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The return trek to my house took place in near silence, interrupted only by a quick trip to the Verweald Plaza Hotel to retrieve my car, the demon—Darius—trailing me without a word, Tara's cat tucked under my arm.

I watched him from the corner of my eye, though no one else on the streets stared at the demon like I did. He was innocuous in his leather jacket and tinted wayfarers, a few women throwing appreciative glances in his direction, and I realized had I been in their shoes, I may have done the same and would have never, in a million years, guessed something was amiss. He walked among the humans with ease and indifference, this devil from another world, and I wondered how many creatures of his ilk I'd crossed paths with before, how many monsters dwelt in our misconceptions and preyed upon our naivety.

He vanished after we exited the taxi and before the miffed valet could retrieve my vehicle, seeming to step behind a swell of tourists and disappear, leaving me to drive home on my own. The cat remained a docile companion who did little more than sit on the middle console and watch with idle, feline contempt. I pressed on into mounting traffic, mind weighed by fatigue and suspicions. Where did the demon go? What is he doing?

The unanswered questions circled in my head like bloody water around a drain, my sister's image rising to the fore more often than not, quick flickers of affection in a seething tide poisoned by anger and loss, guilt and sorrow. I was a woman who appreciated plans; for all that I had made several of my life's most significant decisions at random or with haste, I still preferred routine and perspective. Having the demon flit about without saying a word left me feeling useless and stupid.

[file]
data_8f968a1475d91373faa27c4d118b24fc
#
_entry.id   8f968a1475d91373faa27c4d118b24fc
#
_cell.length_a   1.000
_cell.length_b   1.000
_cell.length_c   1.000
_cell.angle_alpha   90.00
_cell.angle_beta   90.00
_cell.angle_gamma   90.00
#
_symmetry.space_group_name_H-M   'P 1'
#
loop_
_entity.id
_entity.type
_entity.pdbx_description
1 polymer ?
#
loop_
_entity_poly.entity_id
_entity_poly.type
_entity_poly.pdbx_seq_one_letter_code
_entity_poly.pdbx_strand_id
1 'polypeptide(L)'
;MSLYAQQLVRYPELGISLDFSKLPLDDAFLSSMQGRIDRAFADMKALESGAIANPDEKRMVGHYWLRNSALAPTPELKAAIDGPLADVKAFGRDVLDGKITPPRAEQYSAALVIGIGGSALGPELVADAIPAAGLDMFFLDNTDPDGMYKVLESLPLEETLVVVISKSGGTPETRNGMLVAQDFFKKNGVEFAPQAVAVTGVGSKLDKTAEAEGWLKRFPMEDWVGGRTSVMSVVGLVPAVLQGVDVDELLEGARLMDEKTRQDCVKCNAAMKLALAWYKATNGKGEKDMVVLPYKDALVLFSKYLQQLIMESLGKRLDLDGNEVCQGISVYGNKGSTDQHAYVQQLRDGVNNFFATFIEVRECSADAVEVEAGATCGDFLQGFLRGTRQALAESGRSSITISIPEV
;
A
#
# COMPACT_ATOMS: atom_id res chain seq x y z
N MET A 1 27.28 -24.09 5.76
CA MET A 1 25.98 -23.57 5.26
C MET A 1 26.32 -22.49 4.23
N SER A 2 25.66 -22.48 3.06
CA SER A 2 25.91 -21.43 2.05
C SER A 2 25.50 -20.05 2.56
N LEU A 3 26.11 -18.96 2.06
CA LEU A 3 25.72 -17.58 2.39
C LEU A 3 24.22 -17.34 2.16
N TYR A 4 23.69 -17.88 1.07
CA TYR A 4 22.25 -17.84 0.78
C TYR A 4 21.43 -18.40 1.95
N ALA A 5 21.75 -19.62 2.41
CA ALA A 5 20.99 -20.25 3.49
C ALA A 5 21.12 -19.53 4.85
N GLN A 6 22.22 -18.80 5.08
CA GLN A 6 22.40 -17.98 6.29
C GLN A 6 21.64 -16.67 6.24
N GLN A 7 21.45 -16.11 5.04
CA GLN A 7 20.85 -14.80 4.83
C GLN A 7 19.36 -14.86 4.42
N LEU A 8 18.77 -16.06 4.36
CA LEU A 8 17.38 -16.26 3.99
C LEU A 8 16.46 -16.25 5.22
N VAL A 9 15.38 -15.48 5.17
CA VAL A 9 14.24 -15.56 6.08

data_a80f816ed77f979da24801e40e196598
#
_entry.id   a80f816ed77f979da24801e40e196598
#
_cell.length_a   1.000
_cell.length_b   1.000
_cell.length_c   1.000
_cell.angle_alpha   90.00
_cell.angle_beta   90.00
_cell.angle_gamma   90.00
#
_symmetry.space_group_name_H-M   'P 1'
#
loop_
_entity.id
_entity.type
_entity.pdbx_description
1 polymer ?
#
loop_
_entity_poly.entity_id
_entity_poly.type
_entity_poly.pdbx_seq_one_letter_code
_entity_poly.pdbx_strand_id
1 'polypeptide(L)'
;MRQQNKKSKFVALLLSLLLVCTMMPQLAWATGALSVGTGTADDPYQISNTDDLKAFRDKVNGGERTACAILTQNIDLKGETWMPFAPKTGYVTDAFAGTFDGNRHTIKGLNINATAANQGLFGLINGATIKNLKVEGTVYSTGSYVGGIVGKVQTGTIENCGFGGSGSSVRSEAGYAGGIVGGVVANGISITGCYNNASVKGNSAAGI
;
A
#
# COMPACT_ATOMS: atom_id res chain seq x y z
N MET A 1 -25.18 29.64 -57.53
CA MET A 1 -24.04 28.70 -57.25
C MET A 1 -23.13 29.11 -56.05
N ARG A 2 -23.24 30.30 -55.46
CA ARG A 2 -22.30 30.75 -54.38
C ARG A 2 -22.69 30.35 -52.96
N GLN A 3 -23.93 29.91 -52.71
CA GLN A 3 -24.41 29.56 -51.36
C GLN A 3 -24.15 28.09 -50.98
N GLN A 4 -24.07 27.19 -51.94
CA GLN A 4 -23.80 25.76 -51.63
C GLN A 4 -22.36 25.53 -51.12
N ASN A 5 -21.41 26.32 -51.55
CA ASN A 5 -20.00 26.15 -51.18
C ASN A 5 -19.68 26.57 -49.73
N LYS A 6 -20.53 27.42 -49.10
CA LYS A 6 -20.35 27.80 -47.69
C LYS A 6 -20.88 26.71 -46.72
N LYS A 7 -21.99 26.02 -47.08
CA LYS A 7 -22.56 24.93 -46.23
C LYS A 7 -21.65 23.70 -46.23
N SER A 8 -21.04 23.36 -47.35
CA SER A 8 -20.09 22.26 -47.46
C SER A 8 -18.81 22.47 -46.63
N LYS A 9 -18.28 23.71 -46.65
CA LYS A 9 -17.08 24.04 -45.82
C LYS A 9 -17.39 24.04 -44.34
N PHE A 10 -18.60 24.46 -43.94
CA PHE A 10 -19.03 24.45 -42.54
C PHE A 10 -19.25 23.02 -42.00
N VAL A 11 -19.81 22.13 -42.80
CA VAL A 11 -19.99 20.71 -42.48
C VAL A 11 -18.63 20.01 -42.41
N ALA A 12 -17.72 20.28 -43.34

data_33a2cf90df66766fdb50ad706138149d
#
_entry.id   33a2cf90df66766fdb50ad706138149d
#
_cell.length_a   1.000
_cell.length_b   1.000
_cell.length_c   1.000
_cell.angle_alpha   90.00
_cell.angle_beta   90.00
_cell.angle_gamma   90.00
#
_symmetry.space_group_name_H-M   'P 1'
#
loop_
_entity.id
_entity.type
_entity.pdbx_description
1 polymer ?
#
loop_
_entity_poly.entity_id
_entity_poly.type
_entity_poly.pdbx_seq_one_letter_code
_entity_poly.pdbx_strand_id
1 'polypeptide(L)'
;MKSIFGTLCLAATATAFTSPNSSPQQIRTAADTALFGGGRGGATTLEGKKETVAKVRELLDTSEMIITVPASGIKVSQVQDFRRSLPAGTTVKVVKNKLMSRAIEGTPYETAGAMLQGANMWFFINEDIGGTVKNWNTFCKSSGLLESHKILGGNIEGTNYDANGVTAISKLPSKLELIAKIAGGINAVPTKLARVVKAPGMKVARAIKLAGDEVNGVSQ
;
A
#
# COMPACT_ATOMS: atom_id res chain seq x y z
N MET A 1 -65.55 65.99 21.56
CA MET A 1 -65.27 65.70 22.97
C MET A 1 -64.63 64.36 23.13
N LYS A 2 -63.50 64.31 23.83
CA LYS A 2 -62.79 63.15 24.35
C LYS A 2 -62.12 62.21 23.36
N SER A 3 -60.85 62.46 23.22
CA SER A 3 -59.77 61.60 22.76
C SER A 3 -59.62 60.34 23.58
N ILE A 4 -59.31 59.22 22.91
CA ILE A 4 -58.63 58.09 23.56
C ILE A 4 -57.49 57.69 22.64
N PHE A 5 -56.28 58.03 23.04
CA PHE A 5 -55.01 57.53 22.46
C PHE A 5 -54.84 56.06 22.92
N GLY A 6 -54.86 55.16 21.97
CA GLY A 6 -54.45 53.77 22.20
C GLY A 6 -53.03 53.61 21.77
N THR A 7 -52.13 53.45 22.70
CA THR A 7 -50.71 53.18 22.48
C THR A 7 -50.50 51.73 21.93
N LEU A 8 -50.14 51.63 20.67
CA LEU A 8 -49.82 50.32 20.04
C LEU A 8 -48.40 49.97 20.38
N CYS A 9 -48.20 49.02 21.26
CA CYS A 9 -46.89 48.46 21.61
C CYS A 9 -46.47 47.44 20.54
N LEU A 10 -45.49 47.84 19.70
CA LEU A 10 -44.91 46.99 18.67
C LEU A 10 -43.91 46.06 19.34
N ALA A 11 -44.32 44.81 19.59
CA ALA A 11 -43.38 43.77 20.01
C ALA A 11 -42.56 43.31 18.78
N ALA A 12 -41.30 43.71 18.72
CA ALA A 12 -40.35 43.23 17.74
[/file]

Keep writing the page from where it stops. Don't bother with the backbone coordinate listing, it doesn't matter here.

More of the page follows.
You're barely in a fit state to drive, let alone find a cult, I cursed myself, forehead lowered to the steering wheel's upper rim. You wandered out here half delirious in search of your dead twin, for pity's sake.

Evening crouched upon Evergreen Acres by the time I pulled into the driveway and killed the engine. Sighing, I got out of the car with Tara's animal in tow, listening to the loud clap of the door closing and how it bounced against the opposing houses, echoing into the muggy night. I dropped the cat once we were past my home's threshold and it started to peruse the living room with middling curiosity, tail flicking back and forth, amber eyes landing on me a final time before he slunk off into the thicker dark provided by the cold lights.

I'll need a cat box, I thought, reaching for the switch. And food. I should probably try to find it a new home.

The lights came on—and I let out a breathless shriek.

The demon, Darius, perched on the armchair near the hearth. Perched seemed the better word because he didn't sit in the chair so much as roost on it like a great, malevolent gargoyle, both feet balanced on the edge, arms braced upon his knees with a tattered book open between his poised hands. At first, I expected the book to be one of my own, purloined off my shelves without my notice, but the one the demon held didn't belong to me and I had no recollection of seeing it in my house before. The spine bore a grubby, peeling sticker.

"Is that—?" I questioned, heart lodged in my throat and seeming unwilling to relocate back to its proper place in my chest. "Is that a library book?"

Darius flicked a page over without looking up. "How very astute of you."

I braved the living room proper and glanced at the coffee table, spying a new stack among my leftover novels and Tara's forgotten magazines. Such titles as Ruminations on Occult Pedagogy, Obscure Symbology Reference, and A History of Fanaticism caught my eye. Picking up the topmost volume, a quick flip through the thick tome showed a prosaic slide-show of famous cults in recent time and a rough rundown of their sordid pasts, the references sparse, the author's voice bleeding through more than it should. In terms of academia, it was little more than an op-ed rag, if better written.

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